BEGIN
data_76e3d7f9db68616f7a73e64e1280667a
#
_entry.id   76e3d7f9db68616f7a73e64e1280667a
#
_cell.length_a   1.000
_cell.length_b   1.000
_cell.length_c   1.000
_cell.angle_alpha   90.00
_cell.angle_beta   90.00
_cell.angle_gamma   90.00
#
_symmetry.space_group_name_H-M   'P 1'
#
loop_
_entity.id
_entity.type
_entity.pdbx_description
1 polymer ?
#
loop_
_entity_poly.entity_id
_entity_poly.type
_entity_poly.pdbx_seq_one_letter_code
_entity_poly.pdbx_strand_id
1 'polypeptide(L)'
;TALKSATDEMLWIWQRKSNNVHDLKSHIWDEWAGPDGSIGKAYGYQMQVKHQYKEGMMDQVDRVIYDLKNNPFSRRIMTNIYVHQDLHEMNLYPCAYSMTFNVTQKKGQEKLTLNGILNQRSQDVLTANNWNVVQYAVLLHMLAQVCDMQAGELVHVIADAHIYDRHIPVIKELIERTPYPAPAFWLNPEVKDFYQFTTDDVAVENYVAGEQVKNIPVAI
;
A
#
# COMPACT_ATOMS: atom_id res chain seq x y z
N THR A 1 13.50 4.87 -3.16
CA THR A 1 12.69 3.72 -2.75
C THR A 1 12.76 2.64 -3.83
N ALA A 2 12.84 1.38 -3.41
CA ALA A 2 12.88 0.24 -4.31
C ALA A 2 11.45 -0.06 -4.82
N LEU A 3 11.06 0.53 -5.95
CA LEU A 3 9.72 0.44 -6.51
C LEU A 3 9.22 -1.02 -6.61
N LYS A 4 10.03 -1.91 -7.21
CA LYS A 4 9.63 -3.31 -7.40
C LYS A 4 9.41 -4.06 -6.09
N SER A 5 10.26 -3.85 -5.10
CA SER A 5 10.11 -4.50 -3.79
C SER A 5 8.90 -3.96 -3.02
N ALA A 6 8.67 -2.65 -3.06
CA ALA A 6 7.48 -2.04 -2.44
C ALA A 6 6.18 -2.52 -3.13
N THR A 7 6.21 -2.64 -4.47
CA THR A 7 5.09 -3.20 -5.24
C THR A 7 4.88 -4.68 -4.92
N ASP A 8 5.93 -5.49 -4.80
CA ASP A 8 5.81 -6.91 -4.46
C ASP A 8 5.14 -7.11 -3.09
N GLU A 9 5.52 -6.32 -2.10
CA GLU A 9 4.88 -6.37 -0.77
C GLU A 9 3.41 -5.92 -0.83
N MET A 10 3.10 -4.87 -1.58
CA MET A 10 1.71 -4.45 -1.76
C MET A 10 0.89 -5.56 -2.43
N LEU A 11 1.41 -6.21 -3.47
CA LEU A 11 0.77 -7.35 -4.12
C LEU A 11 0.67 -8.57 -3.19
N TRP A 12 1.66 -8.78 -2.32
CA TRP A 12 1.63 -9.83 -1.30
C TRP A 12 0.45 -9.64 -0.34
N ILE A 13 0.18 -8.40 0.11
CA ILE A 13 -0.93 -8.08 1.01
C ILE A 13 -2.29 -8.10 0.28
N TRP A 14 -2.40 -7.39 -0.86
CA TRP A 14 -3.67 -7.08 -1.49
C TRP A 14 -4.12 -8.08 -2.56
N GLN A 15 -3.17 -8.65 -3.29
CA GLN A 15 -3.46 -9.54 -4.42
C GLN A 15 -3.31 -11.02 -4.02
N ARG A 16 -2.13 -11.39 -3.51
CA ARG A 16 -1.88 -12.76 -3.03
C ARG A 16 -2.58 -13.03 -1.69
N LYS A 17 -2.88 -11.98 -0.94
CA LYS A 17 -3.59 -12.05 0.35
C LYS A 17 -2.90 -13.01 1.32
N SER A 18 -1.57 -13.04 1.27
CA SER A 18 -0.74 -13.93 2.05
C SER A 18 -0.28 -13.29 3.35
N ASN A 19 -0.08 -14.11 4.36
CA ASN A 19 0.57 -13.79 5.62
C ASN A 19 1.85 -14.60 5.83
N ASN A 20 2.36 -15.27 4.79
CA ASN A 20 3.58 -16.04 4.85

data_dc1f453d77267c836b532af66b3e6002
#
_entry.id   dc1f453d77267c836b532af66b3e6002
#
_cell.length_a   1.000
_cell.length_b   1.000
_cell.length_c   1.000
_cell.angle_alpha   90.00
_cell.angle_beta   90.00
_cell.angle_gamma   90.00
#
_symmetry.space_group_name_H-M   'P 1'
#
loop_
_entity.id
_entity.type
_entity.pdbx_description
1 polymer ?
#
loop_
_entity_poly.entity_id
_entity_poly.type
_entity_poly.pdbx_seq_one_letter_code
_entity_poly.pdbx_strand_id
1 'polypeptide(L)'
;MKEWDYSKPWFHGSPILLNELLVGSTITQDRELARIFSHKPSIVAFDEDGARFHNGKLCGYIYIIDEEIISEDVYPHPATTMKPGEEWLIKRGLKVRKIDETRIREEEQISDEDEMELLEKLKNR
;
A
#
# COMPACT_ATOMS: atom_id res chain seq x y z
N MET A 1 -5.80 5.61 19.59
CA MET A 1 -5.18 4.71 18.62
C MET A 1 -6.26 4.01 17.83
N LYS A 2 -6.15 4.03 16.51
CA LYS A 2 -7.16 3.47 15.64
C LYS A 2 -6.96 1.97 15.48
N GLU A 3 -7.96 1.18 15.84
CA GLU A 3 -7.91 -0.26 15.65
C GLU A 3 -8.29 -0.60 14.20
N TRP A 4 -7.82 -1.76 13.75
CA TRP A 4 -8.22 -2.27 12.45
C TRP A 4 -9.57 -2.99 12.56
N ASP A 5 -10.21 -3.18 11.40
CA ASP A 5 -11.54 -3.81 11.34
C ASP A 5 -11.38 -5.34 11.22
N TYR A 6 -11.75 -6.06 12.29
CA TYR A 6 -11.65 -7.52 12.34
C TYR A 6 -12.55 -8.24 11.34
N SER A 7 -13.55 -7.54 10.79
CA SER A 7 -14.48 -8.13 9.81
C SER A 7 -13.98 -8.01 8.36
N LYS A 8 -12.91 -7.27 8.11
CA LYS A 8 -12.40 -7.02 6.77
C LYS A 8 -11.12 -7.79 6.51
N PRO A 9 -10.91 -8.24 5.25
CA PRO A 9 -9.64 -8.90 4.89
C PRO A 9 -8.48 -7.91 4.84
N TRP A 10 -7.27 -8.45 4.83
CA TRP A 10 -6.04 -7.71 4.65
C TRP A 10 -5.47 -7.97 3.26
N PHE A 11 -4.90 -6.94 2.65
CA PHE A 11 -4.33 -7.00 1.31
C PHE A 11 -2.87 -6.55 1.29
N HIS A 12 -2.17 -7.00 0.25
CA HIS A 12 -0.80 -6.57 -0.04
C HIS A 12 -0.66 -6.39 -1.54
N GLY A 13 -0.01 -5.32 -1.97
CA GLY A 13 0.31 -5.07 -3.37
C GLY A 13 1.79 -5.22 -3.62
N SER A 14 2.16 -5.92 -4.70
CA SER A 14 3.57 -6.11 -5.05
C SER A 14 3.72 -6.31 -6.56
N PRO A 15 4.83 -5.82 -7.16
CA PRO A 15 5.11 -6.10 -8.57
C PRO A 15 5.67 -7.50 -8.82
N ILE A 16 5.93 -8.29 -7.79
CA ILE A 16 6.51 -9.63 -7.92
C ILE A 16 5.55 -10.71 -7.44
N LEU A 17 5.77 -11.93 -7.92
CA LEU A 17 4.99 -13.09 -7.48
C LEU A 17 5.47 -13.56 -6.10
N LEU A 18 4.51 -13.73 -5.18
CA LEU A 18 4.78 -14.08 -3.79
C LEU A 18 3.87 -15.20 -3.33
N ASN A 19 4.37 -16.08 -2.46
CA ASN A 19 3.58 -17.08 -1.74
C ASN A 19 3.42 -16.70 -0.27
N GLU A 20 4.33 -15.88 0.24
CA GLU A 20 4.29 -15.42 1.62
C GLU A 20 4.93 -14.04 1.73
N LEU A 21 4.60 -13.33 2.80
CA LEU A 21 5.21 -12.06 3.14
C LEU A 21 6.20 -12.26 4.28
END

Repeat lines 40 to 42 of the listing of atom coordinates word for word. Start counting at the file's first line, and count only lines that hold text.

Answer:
N LYS A 4 10.03 -1.91 -7.21
CA LYS A 4 9.63 -3.31 -7.40
C LYS A 4 9.41 -4.06 -6.09